Jul

10

The Possibilities Continue : Indian Train travel and visit to a Lingerie Manufacturer

If you google “Indian Train”, you will see pictures of people jam packed like cattle or standing on top of the cars of the train. So far I have YET to see this in my experience, but our Indian counterparts have attested to this. Apparently some people even stand sleeping up in the bathrooms. Our last experience on an Indian train was on an 8 hour overnight AC 3 tier. That meant that there were 6 bunks, 3 on each side of a compartment; top, middle and bottom. I slept on the top and Elton in the middle. The poor guy is 6′ 2 and barely fit. The other bunks were filled with total strangers. One night I think a policeman slept across from me…I felt somewhat safe. Being the paranoid American, I strapped my bag across my body and prayed that I wouldn’t have to knock someone out in the middle of the night while protecting my goods. It was a good memory for the books.

This time around, I think that I knew what to expect for Indian train travel. It was only a 3 hour train ride to Kochin and we had the “luxury” of sitting in the 2nd class AC train. We got to see lush tropical scenery since we rode close to the coastline of the state of Kerala. Rice patties whizzed by, alongside of quick glimpses of fishing villages. It was truly idyllic.

Our purpose in Kochin was to visit Blossom, a lingerie manufacturer for the local market. We were picked up by Shaji, one of the partners of the company. We were immediately welcomed by his warmth. He and his partner Abey, acquired the company 15 years ago and was able to turn it around to a fully profitable company. They now have over 100 different styles and employ over 100 women in their 3 factories.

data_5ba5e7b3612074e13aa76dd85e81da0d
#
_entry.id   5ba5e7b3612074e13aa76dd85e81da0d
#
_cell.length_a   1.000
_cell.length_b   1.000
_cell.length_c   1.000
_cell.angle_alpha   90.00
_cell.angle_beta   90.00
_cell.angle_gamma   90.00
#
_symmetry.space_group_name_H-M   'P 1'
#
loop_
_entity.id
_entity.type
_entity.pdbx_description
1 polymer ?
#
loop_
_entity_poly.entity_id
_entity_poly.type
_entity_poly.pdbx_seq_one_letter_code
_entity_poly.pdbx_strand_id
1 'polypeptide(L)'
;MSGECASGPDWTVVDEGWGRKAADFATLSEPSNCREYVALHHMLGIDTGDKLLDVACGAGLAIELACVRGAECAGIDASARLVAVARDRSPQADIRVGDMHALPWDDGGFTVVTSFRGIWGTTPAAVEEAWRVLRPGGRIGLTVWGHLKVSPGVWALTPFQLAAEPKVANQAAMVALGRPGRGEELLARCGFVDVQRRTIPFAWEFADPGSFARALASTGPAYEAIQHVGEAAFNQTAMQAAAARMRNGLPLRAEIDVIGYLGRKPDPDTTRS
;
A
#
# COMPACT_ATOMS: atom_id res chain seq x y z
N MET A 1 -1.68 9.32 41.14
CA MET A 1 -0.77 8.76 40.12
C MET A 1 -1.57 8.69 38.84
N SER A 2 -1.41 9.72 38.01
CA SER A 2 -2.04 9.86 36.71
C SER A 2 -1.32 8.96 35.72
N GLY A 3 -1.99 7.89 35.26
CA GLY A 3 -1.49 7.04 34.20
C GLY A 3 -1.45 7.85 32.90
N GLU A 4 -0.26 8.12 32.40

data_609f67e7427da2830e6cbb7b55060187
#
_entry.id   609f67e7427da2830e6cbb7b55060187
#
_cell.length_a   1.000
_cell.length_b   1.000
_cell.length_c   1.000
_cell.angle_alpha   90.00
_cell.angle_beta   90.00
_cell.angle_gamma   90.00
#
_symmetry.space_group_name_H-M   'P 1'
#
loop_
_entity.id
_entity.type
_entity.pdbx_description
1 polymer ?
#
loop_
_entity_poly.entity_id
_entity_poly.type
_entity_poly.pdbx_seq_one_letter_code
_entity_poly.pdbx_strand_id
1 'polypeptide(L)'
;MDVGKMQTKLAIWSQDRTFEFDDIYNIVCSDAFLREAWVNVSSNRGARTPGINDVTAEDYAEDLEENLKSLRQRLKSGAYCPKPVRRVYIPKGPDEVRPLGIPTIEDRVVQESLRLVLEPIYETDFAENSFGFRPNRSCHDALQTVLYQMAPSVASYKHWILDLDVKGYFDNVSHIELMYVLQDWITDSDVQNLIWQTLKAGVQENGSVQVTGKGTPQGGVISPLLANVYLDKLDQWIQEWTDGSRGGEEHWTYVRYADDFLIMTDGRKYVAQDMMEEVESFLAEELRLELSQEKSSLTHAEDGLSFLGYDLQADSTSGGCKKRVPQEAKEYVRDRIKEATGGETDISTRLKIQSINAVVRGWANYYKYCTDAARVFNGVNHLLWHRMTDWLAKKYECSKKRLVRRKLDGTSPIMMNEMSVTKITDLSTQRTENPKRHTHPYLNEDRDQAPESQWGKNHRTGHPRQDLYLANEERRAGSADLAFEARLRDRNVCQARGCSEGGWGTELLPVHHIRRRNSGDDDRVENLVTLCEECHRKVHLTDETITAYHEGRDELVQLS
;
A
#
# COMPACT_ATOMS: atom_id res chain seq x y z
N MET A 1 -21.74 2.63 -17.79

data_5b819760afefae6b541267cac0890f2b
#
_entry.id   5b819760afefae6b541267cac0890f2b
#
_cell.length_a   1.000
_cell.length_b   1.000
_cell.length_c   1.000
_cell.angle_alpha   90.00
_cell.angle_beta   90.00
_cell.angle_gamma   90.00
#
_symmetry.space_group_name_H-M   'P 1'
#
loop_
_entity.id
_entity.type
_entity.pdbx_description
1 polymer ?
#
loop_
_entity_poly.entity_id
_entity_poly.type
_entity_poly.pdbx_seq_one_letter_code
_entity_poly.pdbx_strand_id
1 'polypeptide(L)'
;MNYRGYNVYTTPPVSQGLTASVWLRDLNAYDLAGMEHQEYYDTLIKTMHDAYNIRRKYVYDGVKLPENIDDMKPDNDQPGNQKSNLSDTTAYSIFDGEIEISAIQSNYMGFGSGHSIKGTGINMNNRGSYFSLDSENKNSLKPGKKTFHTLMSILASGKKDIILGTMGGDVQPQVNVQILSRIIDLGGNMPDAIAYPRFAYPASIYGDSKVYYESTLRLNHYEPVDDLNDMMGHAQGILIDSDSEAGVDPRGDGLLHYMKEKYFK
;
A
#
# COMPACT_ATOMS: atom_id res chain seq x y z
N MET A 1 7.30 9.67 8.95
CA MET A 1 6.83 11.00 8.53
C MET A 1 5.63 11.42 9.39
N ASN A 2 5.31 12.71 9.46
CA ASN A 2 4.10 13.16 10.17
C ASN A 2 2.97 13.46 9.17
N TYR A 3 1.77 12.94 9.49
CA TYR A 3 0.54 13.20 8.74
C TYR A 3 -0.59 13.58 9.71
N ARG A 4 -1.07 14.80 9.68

We were graciously given flowers and had an opportunity to give a few words of encouragement to his workers. His principles and ethics as a successful Indian business man were encouraging to see. Since bribes and corruption are the norm in this country, it’s hard to stay grounded and true. He has been able to operate a successful business based on integrity, love and trust in a world of greed and deceit.

As we connect and network with people, we often like to hear their life stories. Shaji shared with us a miraculous occurrence of how his 3 year old son was in a bad accident where his two fingers were severed. The doctors tried to reattach them but was not successful. He said that there was no blood supply flowing and the fingers were turning black. All he knew to do was to pray. Then miraculously before his eyes he saw the blood come back and turn from black, to white to pink. I met his son Smith, and saw the scars from the accident to prove it. His two fingers are fully functional and he’s a fine and happy boy.

We feel honored to meet Shaji and his Blossom family. Their willingness to share resources and learnings from their experience is invaluable to our next steps.

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Nov

21

POSSIBILITIES PROJECT // DAY 5 // COTTON MILL VISIT

Today we began the first of several visits to cotton mills. Sourcing is such a critical issue for us. On one end, it’s about finding really high quality materials so we can produce a really amazing blankie. But on the other end, we need to know how the cotton was made and who it was made by. We can’t enable freedom on one end and facilitate oppression on the other.

We were driven by the owner of the company to the outskirts of Kolkata and took a thorough tour of the plant. It’s pretty amazing to see the entire cycle: from processing the raw cotton to weaving the fabric to finishing the product. It gave us a very comprehensive view of the manufacturing process.

As we mulled over different fabric samples we had a really interesting conversation with the owner about the overall work environment in West Bengal. He shared that the communist party has been in power for over 30 years (Indian states are independently governed by different political parties, one of which includes the communist party) and their staunch commitment to socialism has left the state and its people in poor shape. Hard work is rarely rewarded and city development has been severely limited.